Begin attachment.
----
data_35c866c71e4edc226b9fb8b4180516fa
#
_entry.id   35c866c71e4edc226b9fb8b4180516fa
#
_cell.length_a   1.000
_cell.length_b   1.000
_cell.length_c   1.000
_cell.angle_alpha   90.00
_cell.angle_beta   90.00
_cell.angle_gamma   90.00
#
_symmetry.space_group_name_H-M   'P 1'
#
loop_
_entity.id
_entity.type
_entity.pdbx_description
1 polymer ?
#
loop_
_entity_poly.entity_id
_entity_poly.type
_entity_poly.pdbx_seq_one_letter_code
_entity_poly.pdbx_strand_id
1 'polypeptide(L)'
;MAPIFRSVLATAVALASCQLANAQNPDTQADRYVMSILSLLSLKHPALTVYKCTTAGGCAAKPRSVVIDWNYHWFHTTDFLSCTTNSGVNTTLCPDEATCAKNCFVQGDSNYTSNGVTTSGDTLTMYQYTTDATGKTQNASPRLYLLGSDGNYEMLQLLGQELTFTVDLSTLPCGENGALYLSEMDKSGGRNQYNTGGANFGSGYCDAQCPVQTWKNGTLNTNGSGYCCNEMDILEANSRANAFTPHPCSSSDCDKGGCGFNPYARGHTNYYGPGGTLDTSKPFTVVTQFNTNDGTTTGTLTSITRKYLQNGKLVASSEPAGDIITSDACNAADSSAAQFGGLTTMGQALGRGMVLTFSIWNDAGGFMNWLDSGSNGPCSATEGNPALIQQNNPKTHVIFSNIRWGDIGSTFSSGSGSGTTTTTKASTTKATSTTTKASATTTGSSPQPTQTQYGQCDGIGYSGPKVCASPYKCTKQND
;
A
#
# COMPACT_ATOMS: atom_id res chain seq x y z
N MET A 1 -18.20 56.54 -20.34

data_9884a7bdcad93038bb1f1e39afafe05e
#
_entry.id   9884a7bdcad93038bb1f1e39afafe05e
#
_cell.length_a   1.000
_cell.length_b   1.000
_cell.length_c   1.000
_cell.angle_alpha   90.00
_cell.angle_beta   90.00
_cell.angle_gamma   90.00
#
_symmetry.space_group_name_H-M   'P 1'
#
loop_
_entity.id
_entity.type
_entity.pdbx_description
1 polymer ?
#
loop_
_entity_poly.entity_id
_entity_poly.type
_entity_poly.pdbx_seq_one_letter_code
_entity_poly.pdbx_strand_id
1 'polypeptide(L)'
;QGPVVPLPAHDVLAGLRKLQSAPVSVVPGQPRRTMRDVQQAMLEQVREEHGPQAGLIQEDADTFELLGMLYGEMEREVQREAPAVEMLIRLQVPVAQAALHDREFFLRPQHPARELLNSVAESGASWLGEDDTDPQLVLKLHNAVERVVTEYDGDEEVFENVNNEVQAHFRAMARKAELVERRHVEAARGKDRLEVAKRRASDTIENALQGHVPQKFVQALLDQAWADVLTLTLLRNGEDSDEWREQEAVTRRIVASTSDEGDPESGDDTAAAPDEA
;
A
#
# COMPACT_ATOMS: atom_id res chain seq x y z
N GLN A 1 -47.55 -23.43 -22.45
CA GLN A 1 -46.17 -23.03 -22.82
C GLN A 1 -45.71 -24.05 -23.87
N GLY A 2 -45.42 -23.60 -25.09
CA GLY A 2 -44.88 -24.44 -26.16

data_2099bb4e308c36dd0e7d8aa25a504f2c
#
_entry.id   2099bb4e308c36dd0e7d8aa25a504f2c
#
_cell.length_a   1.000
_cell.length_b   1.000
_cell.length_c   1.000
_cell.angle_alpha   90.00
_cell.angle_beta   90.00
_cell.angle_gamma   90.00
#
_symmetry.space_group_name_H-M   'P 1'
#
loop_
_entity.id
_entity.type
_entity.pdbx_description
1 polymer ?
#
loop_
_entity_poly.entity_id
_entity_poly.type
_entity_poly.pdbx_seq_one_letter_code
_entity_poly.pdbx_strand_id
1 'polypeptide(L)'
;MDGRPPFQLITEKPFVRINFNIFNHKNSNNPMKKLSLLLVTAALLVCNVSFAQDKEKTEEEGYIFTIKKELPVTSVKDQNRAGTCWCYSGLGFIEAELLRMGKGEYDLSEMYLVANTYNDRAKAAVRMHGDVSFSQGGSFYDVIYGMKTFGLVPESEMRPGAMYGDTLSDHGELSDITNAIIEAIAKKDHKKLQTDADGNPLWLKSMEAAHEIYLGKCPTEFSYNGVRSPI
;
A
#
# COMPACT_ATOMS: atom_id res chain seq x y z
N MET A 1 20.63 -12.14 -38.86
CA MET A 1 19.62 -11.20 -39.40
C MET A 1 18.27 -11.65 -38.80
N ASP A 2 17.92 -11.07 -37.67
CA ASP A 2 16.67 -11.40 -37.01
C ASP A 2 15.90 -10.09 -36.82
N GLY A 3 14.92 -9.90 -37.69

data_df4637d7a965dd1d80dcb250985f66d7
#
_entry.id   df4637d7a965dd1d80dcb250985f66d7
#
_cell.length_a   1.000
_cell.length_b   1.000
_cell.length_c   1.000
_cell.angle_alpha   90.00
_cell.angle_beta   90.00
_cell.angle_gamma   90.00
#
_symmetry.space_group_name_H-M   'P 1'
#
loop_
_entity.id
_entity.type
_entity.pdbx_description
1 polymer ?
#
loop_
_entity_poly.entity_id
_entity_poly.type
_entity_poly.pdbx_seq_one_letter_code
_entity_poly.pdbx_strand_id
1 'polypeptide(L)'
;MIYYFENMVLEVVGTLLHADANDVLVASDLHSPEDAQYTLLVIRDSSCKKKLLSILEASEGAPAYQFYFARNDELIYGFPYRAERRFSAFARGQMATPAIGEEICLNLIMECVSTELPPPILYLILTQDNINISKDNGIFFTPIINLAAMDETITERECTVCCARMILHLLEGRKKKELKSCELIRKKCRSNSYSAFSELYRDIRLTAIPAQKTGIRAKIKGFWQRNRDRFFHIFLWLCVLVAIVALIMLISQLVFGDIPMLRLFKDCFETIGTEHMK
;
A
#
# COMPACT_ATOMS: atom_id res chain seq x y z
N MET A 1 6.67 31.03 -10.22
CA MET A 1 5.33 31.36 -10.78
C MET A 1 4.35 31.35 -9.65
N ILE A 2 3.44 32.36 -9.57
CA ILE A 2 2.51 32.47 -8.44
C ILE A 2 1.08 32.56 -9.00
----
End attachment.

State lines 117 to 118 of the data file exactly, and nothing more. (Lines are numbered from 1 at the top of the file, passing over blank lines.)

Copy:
loop_
_entity.id